Fishing around Anna Maria Island is proving to be good as long as the red tide stays offshore.
Fishing in Tampa Bay and the adjacent waters north and east of Anna Maria is producing good action on a number of inshore species.
There’s plenty of action for sport and dinner fishers.
It’s a question of knowing where to go — and a guide is the best bet to finding a great catch.
Spanish mackerel and mangrove snapper seem to be the most abundant locally, especially around reefs and wrecks. Free-lining small live shiners is producing this bite.
Catch-and-release snook and redfish are proving good for sport fishers around mangrove edges and oyster bars. Again, free-lined shiners are the bait of choice.
Meanwhile, decent numbers of spotted seatrout are being caught on the deeper grass flats of Tampa Bay. Using a popping cork combined with a live shiner is deadly for these fish. And they’re great in the frying pan.
Now, for a move offshore. Traveling into the Gulf of Mexico is a little risky due to the numerous patches of red tide present. But for those willing to make the run to deeper, clean water, there are rewards and some great catches. The guides are reporting cobia, permit, snapper and grouper are being caught. Just be prepared to burn some gas, as some days require runs up to 18 miles offshore to find good water.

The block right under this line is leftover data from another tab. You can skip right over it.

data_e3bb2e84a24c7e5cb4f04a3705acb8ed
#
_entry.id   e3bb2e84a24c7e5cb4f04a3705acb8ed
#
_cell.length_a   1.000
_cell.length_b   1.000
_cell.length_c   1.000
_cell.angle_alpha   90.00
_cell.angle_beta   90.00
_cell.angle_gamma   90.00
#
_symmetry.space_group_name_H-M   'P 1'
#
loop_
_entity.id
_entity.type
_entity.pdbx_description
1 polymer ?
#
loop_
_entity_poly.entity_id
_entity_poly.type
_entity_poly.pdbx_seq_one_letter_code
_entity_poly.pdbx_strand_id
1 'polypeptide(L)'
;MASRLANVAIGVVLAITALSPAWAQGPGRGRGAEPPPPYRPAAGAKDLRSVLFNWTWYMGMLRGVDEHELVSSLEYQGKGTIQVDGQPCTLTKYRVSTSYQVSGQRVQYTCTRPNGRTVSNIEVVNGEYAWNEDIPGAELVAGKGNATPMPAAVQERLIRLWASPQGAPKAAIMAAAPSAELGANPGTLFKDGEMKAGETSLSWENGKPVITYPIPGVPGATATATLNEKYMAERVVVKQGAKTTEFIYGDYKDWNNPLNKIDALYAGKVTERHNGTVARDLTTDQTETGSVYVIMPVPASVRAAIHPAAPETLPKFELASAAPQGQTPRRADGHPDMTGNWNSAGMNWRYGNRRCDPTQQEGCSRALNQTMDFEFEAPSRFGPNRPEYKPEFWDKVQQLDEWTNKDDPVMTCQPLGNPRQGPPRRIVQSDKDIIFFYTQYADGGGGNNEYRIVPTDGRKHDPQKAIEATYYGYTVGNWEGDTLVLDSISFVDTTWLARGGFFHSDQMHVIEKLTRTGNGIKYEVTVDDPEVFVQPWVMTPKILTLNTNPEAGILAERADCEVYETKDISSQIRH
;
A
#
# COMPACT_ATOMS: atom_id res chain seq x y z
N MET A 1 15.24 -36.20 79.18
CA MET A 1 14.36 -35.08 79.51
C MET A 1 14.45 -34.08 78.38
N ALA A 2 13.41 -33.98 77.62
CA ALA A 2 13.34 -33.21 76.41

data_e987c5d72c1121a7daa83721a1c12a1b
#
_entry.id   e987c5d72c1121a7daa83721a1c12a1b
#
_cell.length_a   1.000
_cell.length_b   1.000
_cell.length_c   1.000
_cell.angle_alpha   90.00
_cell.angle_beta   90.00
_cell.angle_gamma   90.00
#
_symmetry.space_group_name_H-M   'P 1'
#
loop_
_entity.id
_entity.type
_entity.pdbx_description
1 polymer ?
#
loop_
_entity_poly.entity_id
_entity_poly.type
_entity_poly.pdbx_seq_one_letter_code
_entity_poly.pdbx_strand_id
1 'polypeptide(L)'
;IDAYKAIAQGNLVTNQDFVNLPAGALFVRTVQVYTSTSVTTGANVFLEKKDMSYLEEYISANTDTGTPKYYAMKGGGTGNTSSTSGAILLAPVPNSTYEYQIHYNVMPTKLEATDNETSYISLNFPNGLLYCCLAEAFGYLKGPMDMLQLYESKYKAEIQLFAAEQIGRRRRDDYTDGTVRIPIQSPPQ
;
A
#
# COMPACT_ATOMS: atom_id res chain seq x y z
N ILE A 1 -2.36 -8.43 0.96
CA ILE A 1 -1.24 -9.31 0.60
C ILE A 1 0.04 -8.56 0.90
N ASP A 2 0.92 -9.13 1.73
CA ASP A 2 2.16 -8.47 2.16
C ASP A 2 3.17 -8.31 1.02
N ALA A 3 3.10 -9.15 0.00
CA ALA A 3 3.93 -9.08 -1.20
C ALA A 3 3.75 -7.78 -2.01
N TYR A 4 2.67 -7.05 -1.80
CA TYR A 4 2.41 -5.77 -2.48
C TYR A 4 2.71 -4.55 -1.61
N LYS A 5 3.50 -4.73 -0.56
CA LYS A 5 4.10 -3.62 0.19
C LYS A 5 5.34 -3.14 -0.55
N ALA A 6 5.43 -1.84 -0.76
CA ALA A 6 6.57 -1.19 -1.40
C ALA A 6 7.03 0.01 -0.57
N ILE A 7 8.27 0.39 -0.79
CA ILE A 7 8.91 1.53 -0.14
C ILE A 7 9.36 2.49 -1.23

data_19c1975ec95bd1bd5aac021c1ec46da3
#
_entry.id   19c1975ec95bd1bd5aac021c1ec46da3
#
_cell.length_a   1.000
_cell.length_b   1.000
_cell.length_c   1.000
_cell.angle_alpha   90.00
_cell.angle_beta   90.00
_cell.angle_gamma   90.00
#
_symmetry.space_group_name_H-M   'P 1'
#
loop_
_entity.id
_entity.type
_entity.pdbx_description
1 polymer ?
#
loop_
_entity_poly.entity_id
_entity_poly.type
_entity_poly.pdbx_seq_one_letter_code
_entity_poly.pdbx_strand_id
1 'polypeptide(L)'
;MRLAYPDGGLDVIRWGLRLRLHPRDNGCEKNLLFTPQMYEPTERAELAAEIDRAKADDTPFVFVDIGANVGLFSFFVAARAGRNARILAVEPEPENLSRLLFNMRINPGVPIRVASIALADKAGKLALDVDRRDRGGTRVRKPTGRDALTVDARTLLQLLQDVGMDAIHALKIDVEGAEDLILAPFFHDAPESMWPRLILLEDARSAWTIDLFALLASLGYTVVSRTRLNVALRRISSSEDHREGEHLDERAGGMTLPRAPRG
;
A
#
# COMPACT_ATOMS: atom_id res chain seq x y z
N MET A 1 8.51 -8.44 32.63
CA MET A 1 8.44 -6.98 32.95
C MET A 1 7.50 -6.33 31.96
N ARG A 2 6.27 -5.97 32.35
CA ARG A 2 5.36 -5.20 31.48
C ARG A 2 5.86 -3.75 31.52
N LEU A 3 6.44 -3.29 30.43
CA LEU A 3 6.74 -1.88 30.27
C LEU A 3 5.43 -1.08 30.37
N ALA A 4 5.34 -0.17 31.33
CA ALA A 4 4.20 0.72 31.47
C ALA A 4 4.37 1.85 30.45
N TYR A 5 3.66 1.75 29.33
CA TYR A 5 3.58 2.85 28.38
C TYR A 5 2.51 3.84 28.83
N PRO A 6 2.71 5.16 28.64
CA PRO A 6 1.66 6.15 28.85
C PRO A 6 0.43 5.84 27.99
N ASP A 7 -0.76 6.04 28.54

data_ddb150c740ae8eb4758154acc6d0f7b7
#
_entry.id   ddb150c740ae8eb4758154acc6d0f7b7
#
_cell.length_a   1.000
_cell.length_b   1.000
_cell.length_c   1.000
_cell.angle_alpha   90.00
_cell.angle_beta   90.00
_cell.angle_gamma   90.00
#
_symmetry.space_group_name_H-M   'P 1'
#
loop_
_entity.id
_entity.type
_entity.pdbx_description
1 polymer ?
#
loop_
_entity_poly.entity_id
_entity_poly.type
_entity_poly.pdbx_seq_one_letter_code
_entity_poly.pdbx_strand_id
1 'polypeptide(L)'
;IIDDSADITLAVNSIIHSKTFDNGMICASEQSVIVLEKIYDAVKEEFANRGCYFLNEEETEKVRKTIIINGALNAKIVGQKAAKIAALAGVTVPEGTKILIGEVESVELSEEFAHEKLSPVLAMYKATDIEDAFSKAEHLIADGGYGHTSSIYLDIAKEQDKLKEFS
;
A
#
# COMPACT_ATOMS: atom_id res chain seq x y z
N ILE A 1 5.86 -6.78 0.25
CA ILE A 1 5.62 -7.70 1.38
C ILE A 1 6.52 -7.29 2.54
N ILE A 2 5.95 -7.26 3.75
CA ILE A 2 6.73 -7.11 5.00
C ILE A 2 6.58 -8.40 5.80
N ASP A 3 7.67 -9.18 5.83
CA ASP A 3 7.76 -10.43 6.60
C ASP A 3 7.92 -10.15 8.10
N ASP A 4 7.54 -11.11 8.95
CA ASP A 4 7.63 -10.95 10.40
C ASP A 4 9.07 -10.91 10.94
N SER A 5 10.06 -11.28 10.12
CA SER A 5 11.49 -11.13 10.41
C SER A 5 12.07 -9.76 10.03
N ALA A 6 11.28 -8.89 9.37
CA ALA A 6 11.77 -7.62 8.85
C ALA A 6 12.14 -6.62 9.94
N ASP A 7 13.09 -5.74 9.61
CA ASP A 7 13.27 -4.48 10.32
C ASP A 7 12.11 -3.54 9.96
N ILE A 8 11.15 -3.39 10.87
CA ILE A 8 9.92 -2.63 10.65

Capt. Aaron Lowman is working his magic around the ledges and natural hard bottom in the Gulf of Mexico. Although red tide exists in some offshore areas, Lowman says he’s managing to find areas of clean water, where he’s putting clients on mangrove snapper, hogfish, grouper and porgies and the anglers are putting plenty of fish in the cooler.
Inshore fishing is producing action north of Anna Maria Island, where the yield is Spanish mackerel, spotted seatrout and mangrove snapper. Catch-and-release snook and redfish also are coming to the hook for Lowman’s anglers.
Capt. David White of Anna Maria Charters is targeting catch-and-release snook and redfish in southern Tampa Bay with his clients. Casting live shiners in areas where mangrove edges and oyster bars exist is producing good action on these fish. Fishing deeper water in Tampa Bay around structure also is a good bet. Mangrove snapper and macks are present in these areas and White reports they are on the feed.
Lastly, White is finding deep grass areas in Terra Ceia Bay are holding good numbers of spotted seatrout.
Capt. Jason Stock is venturing out into the Gulf of Mexico in search of clean water. On some days, he’s running as far as 18 miles offshore to reach good fishing grounds. Once there, Stock is putting clients on numerous permit from 10-30 pounds. Yellowtail and mangrove snapper also are being caught, as well as some large cobia.
Moving inshore, schooling catch-and-release redfish are providing action and some large trout are being caught on extreme high tides.
Jim Malfese at the Rod & Reel Pier says fishing is day to day at the north end, where the red tide shows up one day and leaves just as quickly. He says pier fishers are hooking up with a variety of species. Those using live shrimp as bait are catching numerous black drum and catch-and-release redfish. Mangrove snapper and a few flounder also are in the mix. Catch-and-release snook are another species taking refuge around the pier in southern Tampa Bay. Lastly, Spanish mackerel are being caught by fishers using silver spoons.